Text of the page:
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AFLAC REPORT EXAMINES GEORGIANS' VIEW OF HEALTH CARE; NUMBER OF GEORGIA'S UNINSURED MUCH HIGHER THAN EXPECTED

 AFLAC REPORT EXAMINES GEORGIANS' VIEW OF HEALTH CARE;
 NUMBER OF GEORGIA'S UNINSURED MUCH HIGHER THAN EXPECTED
 COLUMBUS, Ga., May 4 /PRNewswire/ -- An overwhelming number of Georgians think the cost of basic health care is too expensive.
 So expensive, in fact, that an estimated 900,000 Georgia residents have delayed or gone without medical treatment at some point in their lives, according to "The AFLAC Report," a survey released today.
 In addition, data strongly indicate the number of uninsured Georgians ranges from 1,420,000 to 1,778,000 -- much higher than expected.
 The AFLAC Report, a comprehensive statewide study conducted by the Survey Research Center at the University of Georgia, was commissioned by Columbus, Ga.-based AFLAC Incorporated (NYSE: AFL), the world's leading supplemental health insurer.
 Nearly 2,400 Georgia residents participated in the study, which, according to Survey Research Center Director Dr. Jack Martin, is the largest statewide survey ever conducted by the University of Georgia. With a margin of error of plus or minus 2 percent, The AFLAC Report received a 72.5 percent response rate.
 According to AFLAC Incorporated President and CEO Daniel P. Amos, the company commissioned the study to contribute to the public and institutional understanding of an issue that directly affects all individuals, all businesses and government.
 "Perhaps the most disturbing statistic in the study and the most compelling argument we have for change in the health care system is that as many as 900,000 Georgians have gone without medical treatment at some point because costs were perceived as too high.
 "It also was particularly interesting to note the most popular reform initiative to extend coverage was a market-oriented approach involving tax breaks," Amos said.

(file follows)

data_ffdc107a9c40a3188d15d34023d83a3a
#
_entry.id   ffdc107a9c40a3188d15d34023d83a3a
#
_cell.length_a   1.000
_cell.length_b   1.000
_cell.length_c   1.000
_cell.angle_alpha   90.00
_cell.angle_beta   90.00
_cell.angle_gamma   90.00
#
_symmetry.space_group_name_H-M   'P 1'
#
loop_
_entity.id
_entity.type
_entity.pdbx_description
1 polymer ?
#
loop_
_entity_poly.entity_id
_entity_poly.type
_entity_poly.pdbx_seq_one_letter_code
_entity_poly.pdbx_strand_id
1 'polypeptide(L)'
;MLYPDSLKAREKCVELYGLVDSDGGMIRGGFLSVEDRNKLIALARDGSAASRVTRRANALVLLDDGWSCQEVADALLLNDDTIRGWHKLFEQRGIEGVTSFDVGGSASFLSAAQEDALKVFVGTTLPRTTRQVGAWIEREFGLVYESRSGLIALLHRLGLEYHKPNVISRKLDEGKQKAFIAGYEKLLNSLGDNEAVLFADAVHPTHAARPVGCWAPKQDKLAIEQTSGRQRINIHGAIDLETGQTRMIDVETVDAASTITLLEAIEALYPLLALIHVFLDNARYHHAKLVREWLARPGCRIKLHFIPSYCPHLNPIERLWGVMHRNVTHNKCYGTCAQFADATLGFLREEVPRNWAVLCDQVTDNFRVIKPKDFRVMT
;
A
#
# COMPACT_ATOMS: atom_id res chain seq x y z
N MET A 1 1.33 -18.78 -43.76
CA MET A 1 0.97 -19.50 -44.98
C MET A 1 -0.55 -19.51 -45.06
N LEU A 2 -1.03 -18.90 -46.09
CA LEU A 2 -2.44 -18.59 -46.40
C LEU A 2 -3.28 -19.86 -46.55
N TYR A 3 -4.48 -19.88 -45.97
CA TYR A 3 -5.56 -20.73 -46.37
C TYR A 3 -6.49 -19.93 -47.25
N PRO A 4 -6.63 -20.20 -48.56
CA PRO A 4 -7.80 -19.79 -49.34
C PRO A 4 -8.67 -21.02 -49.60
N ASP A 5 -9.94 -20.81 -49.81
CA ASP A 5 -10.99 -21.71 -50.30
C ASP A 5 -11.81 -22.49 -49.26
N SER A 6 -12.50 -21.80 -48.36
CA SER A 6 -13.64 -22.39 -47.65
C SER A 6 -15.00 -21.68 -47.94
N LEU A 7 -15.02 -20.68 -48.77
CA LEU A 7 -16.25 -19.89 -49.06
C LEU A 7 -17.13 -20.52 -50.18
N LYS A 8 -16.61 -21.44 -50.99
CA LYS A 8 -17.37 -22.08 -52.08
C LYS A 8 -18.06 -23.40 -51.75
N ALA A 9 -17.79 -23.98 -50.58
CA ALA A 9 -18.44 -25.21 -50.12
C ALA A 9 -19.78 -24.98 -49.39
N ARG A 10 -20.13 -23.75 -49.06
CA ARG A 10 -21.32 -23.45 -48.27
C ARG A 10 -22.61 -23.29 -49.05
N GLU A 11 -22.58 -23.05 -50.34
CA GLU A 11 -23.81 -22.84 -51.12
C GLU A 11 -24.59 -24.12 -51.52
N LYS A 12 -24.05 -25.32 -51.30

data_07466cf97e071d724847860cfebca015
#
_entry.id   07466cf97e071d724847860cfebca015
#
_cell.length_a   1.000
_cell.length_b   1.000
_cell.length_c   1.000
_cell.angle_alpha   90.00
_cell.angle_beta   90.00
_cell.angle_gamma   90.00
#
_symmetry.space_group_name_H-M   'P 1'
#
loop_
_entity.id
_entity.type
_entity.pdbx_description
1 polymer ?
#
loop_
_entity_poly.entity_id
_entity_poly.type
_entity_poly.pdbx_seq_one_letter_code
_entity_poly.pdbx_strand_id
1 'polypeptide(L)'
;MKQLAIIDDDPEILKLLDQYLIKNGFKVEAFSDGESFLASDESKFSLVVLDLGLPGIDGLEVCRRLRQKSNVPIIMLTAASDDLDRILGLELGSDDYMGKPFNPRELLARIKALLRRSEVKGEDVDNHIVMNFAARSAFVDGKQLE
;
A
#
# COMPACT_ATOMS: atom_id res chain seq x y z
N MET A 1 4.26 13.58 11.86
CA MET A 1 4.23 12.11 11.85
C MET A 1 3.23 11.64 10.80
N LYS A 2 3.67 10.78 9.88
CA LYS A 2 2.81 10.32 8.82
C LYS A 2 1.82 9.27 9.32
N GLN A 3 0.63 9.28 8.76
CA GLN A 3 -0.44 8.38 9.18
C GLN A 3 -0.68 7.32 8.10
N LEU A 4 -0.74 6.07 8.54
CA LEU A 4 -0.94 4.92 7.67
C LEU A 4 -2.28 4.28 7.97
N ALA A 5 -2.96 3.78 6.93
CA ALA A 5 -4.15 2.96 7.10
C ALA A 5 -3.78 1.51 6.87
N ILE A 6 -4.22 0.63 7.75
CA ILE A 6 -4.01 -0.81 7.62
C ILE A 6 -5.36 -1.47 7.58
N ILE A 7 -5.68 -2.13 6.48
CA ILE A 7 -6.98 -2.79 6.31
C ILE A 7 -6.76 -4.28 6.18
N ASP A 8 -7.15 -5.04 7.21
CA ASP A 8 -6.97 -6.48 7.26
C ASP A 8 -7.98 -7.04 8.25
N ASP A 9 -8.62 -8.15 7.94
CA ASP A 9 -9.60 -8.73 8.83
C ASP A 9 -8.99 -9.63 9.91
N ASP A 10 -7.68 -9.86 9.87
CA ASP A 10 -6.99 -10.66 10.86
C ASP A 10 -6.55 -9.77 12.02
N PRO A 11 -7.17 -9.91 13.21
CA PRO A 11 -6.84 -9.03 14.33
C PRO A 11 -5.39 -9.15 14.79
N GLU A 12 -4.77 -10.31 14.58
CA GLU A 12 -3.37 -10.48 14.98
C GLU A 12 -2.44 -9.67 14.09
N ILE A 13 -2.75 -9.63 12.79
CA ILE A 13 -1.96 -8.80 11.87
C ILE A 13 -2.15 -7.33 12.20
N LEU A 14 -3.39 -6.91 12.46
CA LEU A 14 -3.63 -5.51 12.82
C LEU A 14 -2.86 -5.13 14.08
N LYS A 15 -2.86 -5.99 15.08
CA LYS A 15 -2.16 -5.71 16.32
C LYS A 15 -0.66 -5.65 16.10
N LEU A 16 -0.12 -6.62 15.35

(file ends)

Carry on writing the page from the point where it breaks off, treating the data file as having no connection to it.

The vast majority of those surveyed believe the Georgia health care system is in need of significant modification. Fifty-three percent indicate the system is in need of major change and an additional 23 percent believe the system should be entirely rebuilt.
 Evaluation of medical costs
 AFLAC Report respondents were asked to indicate what they felt was the most serious problem facing the U.S. health care system. By far the most common concern voiced to this open-ended question was the high cost of medical care (mentioned by 33.3 percent of Georgians polled).
 Somewhat paradoxically, however, the majority of respondents (51 percent) never discuss medical fees with health professionals in advance of receiving treatment, and nearly two-thirds have never compared the costs of medical procedures before receiving treatment.
 The AFLAC Report also examined Georgians' degree of confidence in their ability to pay for potential health care needs.
 A majority of respondents were very or somewhat confident they either have enough money or health insurance to pay for the costs of routine medical treatments for minor illness and injuries (75.2 percent), and to a lesser extent, for the costs of treating a major illness (53.5 percent).
 Only a minority of Georgia residents (35.6 percent), however, feel confident in their ability to pay for the costs of long-term care.
 Concerns with the cost of medical care do not carry over to evaluations of health insurance costs, however. The vast majority of Georgians (89 percent) are either somewhat satisfied or very satisfied with the quality of medical care provided by their health insurance.